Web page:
"Supposedly Nobunaga had his generals drink from the cups and then forced his wife who came from the Asai family to drink from the skull of her brother. While the taking of heads is nothing unusual, after they are presented to one's commander for reward for service in battle, they are usually given proper services and buried. The decoration of skulls in this manner does have some precedent in Chinese history and that may be where Nobunaga got the initial idea from. Still, the display of skulls as objects of art to be admired was probably a shock to many of those present. Probably that is precisely the effect that Nobunaga was hoping for; to make an impression on those present that he was not going to be bound by convention and the rules as previously understood, did not apply to him. He would go to any length to achieve unification and the creation of a unified and peaceful country justified whatever means he chose to employ. Doing the unexpected, the shocking, or outrageous was one of Nobunaga's favored strategies as it kept even his closest vassals off balance and unsure as to what he might do or how he might react. While on one hand, such acts did create an atmosphere of fear even among his top vassals; they also kept everyone on their toes and on their best behavior."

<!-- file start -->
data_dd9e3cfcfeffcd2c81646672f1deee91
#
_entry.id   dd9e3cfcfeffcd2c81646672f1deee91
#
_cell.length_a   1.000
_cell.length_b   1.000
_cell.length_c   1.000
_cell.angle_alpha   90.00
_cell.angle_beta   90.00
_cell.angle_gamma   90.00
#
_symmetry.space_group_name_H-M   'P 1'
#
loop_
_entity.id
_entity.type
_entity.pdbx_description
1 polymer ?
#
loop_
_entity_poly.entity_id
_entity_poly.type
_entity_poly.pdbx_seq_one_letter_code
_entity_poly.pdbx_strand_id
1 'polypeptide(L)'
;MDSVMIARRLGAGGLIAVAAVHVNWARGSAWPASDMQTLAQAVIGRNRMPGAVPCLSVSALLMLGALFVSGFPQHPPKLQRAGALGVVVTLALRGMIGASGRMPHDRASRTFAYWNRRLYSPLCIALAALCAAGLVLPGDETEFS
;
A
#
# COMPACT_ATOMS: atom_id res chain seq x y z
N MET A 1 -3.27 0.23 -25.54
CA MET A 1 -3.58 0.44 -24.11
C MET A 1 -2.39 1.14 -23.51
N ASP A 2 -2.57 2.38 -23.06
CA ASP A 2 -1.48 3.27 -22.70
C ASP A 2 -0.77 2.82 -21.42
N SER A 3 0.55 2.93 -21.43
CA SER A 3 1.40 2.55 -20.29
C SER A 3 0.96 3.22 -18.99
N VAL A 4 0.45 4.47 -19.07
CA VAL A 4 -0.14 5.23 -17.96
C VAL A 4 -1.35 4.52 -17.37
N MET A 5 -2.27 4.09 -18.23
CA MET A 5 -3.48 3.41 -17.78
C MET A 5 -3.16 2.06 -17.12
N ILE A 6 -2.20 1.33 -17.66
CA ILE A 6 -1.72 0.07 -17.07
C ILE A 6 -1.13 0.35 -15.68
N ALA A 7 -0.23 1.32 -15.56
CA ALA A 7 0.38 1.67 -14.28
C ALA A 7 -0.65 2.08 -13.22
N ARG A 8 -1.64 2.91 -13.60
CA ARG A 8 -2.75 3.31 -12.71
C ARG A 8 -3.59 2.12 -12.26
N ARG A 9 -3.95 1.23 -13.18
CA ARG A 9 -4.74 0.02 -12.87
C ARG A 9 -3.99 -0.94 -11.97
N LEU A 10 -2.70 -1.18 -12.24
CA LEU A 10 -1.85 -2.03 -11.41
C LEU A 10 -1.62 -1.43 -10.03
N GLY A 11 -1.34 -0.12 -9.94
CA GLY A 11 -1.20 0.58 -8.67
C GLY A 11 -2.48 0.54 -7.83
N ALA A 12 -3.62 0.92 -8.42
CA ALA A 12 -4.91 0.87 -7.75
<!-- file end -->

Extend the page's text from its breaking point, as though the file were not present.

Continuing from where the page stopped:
The Rules of Engagement did not apply to Nobunaga and he did scare the Bee-Jesus of his enemies and his vassals. One must remember that the sword was mightier than then pen in Sengoku Japan. For Nobunaga: It was my way or the highway!
Nobunaga no tame!
Tenka no tame!